A reinforced deployment of tanks and heavy guns is parked along Israel's frontier with Syria as the civil war there appears headed into its final stretch. Syria's offensive against one of the last major opposition strongholds has brought Syrian forces close to the Israeli-held section of the Golan Heights. Israeli Prime Minister Benjamin Netanyahu flew to Russia on Wednesday to press for Iran's ejection from Syria and demand that Syria "strictly" uphold the 1974 disengagement accord that set out a buffer zone.
        Israel sought to carve out a buffer zone populated by friendly forces by secretly supplying Syrian opposition fighters with aid, medical treatment in Israel and, according to the Wall Street Journal, cash payments for weapons and fighters' salaries. Israel's support for the Sunnis in Syria against government and Iran-backed forces wasn't a failed investment, said Sami Nader, head of the Levant Institute for Strategic Studies in Beirut. "They don't hate Israel anymore or see it as a threat," Nader said. "Israel is not seen as the worst enemy."  (Bloomberg)
  • Britain to Review Incitement in Palestinian Textbooks
    The British government and other donors to the Palestinian education system will undertake a review of incitement against Israel and Jews in Palestinian textbooks. "There is no place in education for materials or practices that incite young minds toward violence," Parliament member Alistair Burt, a Foreign Office minister, said last week. "Our continued support will come with a continued strong challenge to the Palestinian Authority on education-sector incitement."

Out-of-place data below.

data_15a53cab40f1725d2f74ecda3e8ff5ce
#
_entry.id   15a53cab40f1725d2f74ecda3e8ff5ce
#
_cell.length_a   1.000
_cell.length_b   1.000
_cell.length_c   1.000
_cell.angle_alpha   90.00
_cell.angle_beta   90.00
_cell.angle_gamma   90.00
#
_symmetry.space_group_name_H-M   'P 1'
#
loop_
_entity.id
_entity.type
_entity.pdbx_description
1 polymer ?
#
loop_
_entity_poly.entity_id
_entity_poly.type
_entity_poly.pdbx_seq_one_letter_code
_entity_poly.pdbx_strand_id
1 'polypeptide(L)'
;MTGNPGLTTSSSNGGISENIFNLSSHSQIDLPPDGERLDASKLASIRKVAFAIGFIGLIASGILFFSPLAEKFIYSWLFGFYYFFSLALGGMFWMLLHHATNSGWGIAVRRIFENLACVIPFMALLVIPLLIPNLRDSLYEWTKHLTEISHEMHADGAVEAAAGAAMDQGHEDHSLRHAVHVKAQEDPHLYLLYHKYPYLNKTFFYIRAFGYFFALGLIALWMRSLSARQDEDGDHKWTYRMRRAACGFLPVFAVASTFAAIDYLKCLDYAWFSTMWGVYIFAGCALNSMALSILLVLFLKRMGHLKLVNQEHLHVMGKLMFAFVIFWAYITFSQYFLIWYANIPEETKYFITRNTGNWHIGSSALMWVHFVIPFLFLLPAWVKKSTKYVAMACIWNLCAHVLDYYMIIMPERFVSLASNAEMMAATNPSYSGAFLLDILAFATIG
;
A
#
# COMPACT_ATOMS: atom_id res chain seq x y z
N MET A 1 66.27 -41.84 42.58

MP Joan Ryan, chair of the Labour Friends of Israel, quoted a report by the Israel-based Institute for Monitoring Peace and Cultural Tolerance in School Education that "radicalization is pervasive across this new [PA] curriculum, to a greater extent than before." For example, a book for 10th graders, titled Arabic Language, Vol. 1, depicts the Jewish presence in the Land of Israel as a common cause against which Muslims and Christians must do battle. (JTA)
News Resources - Israel and the Mideast:
  • Israel Will Hold Syria Responsible for Any Terror Infrastructure in Syrian Golan Heights - Noa Shpigel
    Israel's Defense Minister Avigdor Lieberman said Tuesday, as he toured the Syrian border in the Golan Heights, "The Syrian regime is responsible and it will pay a heavy price for cooperating with the axis powers [Iran and Hizbullah] and for trying to set up terror structures here.... This attempt to establish terror infrastructure in the Syrian Golan Heights under the regime's purview is unacceptable to us. We will operate with full power against any terrorist infrastructure we identify in the area."  (Ha'aretz)
  • Earthquake Tremors Continue in Israel - Sarah Levi